Figuring the Numbers – MTB Frame Geometry w/ @thebikecompany

LiteVille 301 w/ test wheels

With increasing frequency we are asked to relay frame geometry data as finite, singular, almost as though it is gospel carved in ancient stone.

Ideal MTB geometry certainly sits in a window – however some manufacturers seem overly committed to hitting a “magic” number on each of their published dimensions.

301 with test wheels closeup

Recently we had a variety of 27.5” wheel and tire combos in the back of our shop.  We also had a LiteVille 301 test bike which arrived with the largest 27.5” rear tire I have seen so far.  It was a great chance to show one of the ways that geometry numbers can be easily manipulated.

bottom bracket & head tube comparison litevill

For ease of a quick test we mounted an angle finder on the headtube of the 301.  We changed between the high volume Schwalbe Hans Dampf, the mid-sized Maxxis Ardent, and the smaller Kenda Karma measuring bottom bracket height and reading the angle finder.

We found that we could manipulate the numbers approximately 3/8 inch on bottom bracket height and 1 3/4 degrees on the angle reading simply with tires.

bottom bracket comparison

headtube comparison mountain bike

What makes this interesting is how easy it is to move the numbers around with a simple tire swap.  While the Hans Dampf isn’t a rear tire that would typically hit my radar – I see all three options utilized by riders.  Even the bottom bracket and angular change between the Karma and Ardent was notable.  How far will some companies go to make sure their geometry numbers are in the “magic” area?  I have heard of bikes being measured with 1.9” commuter tires to manipulate their published numbers.  Forks are another easy way to manipulate your numbers.  Crown to axle, rake, and trail all play a part in a bikes geometry layout.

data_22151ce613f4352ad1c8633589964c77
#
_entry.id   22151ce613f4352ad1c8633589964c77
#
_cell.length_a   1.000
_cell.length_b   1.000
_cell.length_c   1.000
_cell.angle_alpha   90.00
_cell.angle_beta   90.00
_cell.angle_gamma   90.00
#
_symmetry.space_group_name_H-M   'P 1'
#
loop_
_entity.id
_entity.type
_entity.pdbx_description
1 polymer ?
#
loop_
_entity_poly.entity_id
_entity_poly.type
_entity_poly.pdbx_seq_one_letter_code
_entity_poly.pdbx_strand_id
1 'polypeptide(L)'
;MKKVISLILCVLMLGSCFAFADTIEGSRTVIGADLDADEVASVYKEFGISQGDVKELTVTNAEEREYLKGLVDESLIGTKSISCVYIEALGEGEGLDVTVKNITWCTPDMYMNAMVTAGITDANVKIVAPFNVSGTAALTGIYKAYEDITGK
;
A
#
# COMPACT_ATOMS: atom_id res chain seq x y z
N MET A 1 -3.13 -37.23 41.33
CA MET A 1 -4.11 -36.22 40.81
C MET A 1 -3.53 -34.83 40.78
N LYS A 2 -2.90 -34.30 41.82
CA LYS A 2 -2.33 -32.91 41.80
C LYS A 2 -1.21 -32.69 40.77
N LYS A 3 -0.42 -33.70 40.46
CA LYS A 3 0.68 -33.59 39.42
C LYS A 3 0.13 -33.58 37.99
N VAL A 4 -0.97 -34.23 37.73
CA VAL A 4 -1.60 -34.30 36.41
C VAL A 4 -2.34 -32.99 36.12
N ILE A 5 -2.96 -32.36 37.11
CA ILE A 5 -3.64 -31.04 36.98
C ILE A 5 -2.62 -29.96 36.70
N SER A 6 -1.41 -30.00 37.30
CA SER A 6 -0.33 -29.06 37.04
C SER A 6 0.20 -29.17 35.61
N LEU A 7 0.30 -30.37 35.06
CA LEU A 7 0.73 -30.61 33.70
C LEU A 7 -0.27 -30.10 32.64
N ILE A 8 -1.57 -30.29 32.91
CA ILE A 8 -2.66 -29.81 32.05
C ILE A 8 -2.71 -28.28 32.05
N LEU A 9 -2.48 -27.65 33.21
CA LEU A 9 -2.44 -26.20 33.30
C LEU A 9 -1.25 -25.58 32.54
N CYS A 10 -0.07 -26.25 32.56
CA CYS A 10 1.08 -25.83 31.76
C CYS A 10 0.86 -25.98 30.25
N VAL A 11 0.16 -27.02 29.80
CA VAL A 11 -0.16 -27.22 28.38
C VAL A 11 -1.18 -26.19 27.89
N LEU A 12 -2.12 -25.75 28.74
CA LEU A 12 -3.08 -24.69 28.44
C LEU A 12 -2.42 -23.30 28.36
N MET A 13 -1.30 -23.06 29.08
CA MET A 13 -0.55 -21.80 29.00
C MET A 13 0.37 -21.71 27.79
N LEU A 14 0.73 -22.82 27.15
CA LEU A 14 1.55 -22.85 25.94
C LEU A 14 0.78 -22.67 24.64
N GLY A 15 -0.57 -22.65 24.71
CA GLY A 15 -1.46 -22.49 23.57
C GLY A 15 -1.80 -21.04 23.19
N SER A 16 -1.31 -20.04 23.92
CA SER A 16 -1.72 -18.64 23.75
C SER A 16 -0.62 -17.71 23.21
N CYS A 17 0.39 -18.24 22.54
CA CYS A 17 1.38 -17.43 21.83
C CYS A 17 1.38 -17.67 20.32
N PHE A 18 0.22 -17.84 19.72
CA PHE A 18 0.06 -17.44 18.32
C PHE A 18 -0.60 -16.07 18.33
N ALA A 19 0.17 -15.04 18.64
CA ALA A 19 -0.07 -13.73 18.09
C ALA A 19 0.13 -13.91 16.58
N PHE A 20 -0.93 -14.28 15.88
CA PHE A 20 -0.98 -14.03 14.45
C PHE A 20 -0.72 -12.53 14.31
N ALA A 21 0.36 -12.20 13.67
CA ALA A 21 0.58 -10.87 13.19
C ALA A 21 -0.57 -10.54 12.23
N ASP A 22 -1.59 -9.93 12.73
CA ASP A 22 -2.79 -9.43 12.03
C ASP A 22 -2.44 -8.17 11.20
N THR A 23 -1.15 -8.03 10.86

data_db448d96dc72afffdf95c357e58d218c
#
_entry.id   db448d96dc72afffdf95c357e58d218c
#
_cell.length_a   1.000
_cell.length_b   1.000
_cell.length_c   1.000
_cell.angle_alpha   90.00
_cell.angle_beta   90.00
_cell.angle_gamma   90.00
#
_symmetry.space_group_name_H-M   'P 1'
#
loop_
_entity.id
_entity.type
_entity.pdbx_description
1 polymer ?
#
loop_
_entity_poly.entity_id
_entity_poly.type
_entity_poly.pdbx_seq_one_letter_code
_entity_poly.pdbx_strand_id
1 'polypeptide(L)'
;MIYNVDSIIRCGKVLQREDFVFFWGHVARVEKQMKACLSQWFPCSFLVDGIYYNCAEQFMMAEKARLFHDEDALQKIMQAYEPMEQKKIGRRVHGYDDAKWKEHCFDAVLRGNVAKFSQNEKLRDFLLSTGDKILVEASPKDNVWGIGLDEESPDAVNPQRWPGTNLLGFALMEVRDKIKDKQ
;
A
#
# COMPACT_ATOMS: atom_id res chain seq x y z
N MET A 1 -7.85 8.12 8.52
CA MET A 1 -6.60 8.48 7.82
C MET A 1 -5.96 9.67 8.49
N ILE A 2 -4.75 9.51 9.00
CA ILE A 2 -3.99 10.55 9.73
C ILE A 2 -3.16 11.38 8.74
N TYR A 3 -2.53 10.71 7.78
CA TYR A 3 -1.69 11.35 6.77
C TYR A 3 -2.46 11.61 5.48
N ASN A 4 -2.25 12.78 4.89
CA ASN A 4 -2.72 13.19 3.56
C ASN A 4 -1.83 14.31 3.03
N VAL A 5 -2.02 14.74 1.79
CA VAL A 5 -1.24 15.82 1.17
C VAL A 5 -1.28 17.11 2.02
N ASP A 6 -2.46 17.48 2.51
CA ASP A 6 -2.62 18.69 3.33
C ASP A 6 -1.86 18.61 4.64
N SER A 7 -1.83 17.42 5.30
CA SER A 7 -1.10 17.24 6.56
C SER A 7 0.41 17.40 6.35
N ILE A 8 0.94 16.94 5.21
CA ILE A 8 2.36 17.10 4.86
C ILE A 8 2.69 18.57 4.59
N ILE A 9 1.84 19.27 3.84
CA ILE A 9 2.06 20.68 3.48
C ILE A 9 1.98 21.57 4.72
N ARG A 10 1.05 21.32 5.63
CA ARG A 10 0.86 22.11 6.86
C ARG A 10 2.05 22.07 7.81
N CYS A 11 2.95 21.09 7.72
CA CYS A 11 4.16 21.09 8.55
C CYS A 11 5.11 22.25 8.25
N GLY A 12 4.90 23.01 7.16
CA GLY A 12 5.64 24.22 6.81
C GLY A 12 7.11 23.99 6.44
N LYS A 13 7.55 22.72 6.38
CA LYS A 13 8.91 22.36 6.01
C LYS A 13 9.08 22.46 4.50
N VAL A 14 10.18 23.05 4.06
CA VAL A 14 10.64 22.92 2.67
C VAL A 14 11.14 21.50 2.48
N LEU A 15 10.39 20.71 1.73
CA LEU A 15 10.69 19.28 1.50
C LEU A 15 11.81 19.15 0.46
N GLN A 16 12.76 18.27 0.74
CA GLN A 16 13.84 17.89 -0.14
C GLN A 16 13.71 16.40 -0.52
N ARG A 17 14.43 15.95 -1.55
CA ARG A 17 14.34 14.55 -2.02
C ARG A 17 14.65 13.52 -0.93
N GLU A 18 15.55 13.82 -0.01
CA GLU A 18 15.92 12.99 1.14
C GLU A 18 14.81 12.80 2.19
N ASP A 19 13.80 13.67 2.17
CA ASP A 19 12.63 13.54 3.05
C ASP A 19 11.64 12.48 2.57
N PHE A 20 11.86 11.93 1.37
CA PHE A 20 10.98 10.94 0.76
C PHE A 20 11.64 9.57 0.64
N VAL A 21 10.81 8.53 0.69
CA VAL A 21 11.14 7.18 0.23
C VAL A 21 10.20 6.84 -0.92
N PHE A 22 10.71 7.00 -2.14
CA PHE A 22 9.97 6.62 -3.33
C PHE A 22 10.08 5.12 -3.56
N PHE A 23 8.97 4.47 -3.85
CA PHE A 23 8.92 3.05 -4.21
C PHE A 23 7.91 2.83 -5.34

Where is this leading?  MTB is a market where bike capacity is often argued essentially on published numbers headtube, bottom bracket, top tube, travel, etc.  An industry with such an eye on precision that it offers 1/2 or 1 degree adjustable headset options, what if the listed geometry isn’t accurate to a trail built bike to begin with?  A market where clients who are otherwise enamored with a particular bike tell me its headtube is 1 degree off – they can’t ride it.  Are you able to understand how a particular bike will ride on trail from numbers (and possibly manipulated) alone?

You have options.

Work with a top tier resource.  Your resource should be able to explain a bike’s trail personality and how it will pair with your riding characteristics.  I can’t tell you the personality of a beach cruiser – but I go through steps with my clients to insure they are on the right MTB platform.

Work with your suspension.  Properly setup and tuned suspension will allow riders to temporarily manipulate bike geometry for given terrain with body positioning.  Think of how a bike will slacken headtube angle if you squat the rear end down.

Someone once told me “Figures don’t lie, but liars can figure.”  Be wary of information that doesn’t seem to add up.  Even if the published numbers are entirely accurate and equal various suspension systems ride incredibly different.  Manufacturers of lesser suspension systems are notorious for mating geometry numbers to more acclaimed platforms and marketing a “how different can it be” mantra.  Don’t settle for less – in the end it costs you more.  Demand More from the beginning.

See you on the trails – Nate@BikeCo.com

Comments

  1. Chris Archer says:

    Thanks for the article. As the pictures arn’t quite clear enough, can you advise was this BB test done with the bike in 140 or 160mm travel mode? I can’t make out the writing on the linkage plate. Interesting to read though, as they all come in under the ‘official’ published information.

    Thanks

  2. Thanks for the comment Chris. That bike had 140 chips on it I believe (it was a test bike that is out of the shop with a team rider at the moment). Geometry is such an interesting thing to see how the different companies interpret it all… see you on the trails – nate@bikeco.com

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